If it was long term, then healing from a narcissistic relationship can result in narcissist abuse syndrome. This usually involved things like low self-worth, anxiety, depression, and nervousness. Nightmares, insomnia and fear as well as PTSD can be common too. While others might not take your state of mind seriously, you have to acknowledge that it is real and make the decision to overcome it.

Therapy can be a valuable tool.

Talk therapy is a wonderful tool because you can talk through all of your thoughts, feelings and experiences without worrying about being judged. This impartial person may be able to offer you new insights or ways to look at your past and help you to sort through all of the chaos and confusion in your mind. You have guaranteed privacy and the benefit of all of their studies and experiences as well. It can be really refreshing to have a fresh take on things, to be able to say things out loud and to know that you’re not actually crazy.

I also recommend hypnotherapy, EFT or CBT, as all can help to rewire your brain to stop believing the lies that your narcissist may have fed you during your time together. These therapies can help you to reaffirm your worth, value, confidence and strength, while also helping you to release the lies, shame and trauma that you have stored in your mind.

Journaling is very affective in healing from a narcissistic relationship.

There are so many ways to utilize journaling, that it’s definitely possible to make it your own. You can start off with a blank journal or start off with a guided one. There are also options like bullet journals, gratitude journals, books specifically geared towards healing, and more. It can be so helpful to write down all of your thoughts in order to be able to get them out and better sort through them.

While it’s a really great tool to helping you get through your negative thoughts and experiences, you should also try to make it a point to write down some of the good things. This can mean writing a daily gratitude, but also noting any of your accomplishments big or small. Make a note of how they make you feel and of how far you’ve come in your healing journey. Or if something small happened that really made you smile, jot it down. Studies have shown that writing something out can make it easier to remember, so taking the time to focus on these good and proud moments can help to establish a more positive way of thinking. And when you have a more positive energy, you tend to feel better and more motivated to keep going. This is super helpful when in a healing journey.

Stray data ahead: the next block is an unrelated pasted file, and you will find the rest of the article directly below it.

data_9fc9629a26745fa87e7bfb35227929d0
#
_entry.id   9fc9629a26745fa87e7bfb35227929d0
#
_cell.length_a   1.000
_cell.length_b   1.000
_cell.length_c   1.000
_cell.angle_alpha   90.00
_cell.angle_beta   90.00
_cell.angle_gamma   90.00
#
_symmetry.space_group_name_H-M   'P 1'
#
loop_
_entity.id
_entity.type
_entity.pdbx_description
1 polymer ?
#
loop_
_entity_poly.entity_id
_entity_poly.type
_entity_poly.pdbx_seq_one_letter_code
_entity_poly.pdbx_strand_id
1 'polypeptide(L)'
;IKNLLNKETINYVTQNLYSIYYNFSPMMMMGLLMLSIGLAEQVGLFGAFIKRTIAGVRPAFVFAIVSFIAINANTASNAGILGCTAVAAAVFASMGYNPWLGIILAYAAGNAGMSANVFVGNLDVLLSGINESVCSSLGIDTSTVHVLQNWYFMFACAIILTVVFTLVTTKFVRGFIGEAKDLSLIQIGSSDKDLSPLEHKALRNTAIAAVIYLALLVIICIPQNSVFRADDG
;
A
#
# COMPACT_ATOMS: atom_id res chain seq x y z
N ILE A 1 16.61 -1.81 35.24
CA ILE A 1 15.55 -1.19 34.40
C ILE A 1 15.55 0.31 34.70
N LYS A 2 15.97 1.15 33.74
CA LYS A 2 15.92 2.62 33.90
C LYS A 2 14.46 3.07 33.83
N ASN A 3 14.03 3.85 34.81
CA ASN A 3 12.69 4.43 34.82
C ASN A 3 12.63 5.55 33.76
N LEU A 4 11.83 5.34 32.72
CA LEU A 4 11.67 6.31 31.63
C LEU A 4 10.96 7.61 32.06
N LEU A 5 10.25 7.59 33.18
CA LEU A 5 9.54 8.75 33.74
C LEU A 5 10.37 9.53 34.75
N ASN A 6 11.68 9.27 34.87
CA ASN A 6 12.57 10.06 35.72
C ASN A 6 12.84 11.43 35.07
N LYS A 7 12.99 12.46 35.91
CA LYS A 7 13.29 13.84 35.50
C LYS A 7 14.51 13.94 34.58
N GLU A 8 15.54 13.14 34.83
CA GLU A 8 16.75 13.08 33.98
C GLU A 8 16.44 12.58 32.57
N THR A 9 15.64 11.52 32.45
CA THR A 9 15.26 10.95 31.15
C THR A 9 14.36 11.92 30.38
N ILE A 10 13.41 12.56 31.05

Another way to use your journal would be to challenge your negative thoughts.

If you start having a thought that you know is detrimental or self-sabotaging, write it down in your journal and then use the rest of the page to challenge it. For example, if you start having a thought like I’m not a good person, write that down and then underneath, write down all of the reasons that you know it isn’t true. Fill the page with reasons that you are a good person. Prove to yourself that this thought is unjustified and untrue, and then allow yourself to let it go. This can take some practice, but is a really great technique to helping yourself overcome doubt, negative self-talk and anxiety.

Healing from a Narcissistic relationship is not an overnight thing.

It is a journey and it’s going to be hard. There will be ups and downs, three steps forward and then a step backwards. It isn’t linear and you might have some really hard days. But as time goes by and you keep working on yourself, it will get easier. The more you love yourself, build up your confidence and focus on healing, the stronger you will become. It is amazing how far you can go and what doors will open up for you. Eventually, you won’t even recognize the person you were when you first started the journey. On those hard days, just remember how much you matter, how far you’ve come, and how much you deserve.

These are just a few ways to get you started on your healing journey. As I mentioned above, different things will work for different people. If you have any questions or maybe you have some additional tips you’d like to share, please don’t hesitate!

I really hope this helps.


inspirational journal cover
I have always loved when my journal covers connected to what I was feeling or wanted to be feeling, so I started creating custom journals in order to motivate myself further. If this is something you’d be interested in, please check out my etsy page.